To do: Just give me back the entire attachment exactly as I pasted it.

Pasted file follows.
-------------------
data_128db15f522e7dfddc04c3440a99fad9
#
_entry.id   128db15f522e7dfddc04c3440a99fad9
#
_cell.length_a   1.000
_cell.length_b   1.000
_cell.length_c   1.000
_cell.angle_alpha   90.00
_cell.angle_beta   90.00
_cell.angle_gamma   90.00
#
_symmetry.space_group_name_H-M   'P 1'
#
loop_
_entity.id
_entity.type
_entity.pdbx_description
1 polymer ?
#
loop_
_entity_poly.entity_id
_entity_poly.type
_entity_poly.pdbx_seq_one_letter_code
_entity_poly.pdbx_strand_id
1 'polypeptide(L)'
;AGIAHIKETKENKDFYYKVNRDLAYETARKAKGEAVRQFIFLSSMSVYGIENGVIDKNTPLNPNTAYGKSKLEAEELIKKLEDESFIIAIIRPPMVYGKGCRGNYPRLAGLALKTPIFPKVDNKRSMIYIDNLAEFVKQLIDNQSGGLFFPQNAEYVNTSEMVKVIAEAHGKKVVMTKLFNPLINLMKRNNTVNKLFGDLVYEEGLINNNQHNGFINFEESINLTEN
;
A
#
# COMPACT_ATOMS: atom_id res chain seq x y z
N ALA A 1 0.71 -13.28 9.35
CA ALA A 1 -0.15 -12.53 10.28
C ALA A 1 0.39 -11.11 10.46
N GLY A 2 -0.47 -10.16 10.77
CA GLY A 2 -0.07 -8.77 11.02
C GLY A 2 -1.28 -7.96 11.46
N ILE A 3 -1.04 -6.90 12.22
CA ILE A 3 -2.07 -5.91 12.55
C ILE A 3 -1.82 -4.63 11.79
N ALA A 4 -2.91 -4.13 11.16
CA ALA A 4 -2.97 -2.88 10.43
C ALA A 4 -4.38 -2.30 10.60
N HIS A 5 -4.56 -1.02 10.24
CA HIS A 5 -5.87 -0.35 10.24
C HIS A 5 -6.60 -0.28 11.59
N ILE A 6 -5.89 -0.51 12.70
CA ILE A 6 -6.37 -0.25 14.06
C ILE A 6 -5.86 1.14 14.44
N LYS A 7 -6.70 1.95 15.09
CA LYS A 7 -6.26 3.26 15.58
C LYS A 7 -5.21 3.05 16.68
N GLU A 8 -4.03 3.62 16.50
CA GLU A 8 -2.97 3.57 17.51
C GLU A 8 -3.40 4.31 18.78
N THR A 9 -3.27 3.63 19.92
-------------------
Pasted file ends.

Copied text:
data_128db15f522e7dfddc04c3440a99fad9
#
_entry.id   128db15f522e7dfddc04c3440a99fad9
#
_cell.length_a   1.000
_cell.length_b   1.000
_cell.length_c   1.000
_cell.angle_alpha   90.00
_cell.angle_beta   90.00
_cell.angle_gamma   90.00
#
_symmetry.space_group_name_H-M   'P 1'
#
loop_
_entity.id
_entity.type
_entity.pdbx_description
1 polymer ?
#
loop_
_entity_poly.entity_id
_entity_poly.type
_entity_poly.pdbx_seq_one_letter_code
_entity_poly.pdbx_strand_id
1 'polypeptide(L)'
;AGIAHIKETKENKDFYYKVNRDLAYETARKAKGEAVRQFIFLSSMSVYGIENGVIDKNTPLNPNTAYGKSKLEAEELIKKLEDESFIIAIIRPPMVYGKGCRGNYPRLAGLALKTPIFPKVDNKRSMIYIDNLAEFVKQLIDNQSGGLFFPQNAEYVNTSEMVKVIAEAHGKKVVMTKLFNPLINLMKRNNTVNKLFGDLVYEEGLINNNQHNGFINFEESINLTEN
;
A
#
# COMPACT_ATOMS: atom_id res chain seq x y z
N ALA A 1 0.71 -13.28 9.35
CA ALA A 1 -0.15 -12.53 10.28
C ALA A 1 0.39 -11.11 10.46
N GLY A 2 -0.47 -10.16 10.77
CA GLY A 2 -0.07 -8.77 11.02
C GLY A 2 -1.28 -7.96 11.46
N ILE A 3 -1.04 -6.90 12.22
CA ILE A 3 -2.07 -5.91 12.55
C ILE A 3 -1.82 -4.63 11.79
N ALA A 4 -2.91 -4.13 11.16
CA ALA A 4 -2.97 -2.88 10.43
C ALA A 4 -4.38 -2.30 10.60
N HIS A 5 -4.56 -1.02 10.24
CA HIS A 5 -5.87 -0.35 10.24
C HIS A 5 -6.60 -0.28 11.59
N ILE A 6 -5.89 -0.51 12.70
CA ILE A 6 -6.37 -0.25 14.06
C ILE A 6 -5.86 1.14 14.44
N LYS A 7 -6.70 1.95 15.09
CA LYS A 7 -6.26 3.26 15.58
C LYS A 7 -5.21 3.05 16.68
N GLU A 8 -4.03 3.62 16.50
CA GLU A 8 -2.97 3.57 17.51
C GLU A 8 -3.40 4.31 18.78
N THR A 9 -3.27 3.63 19.92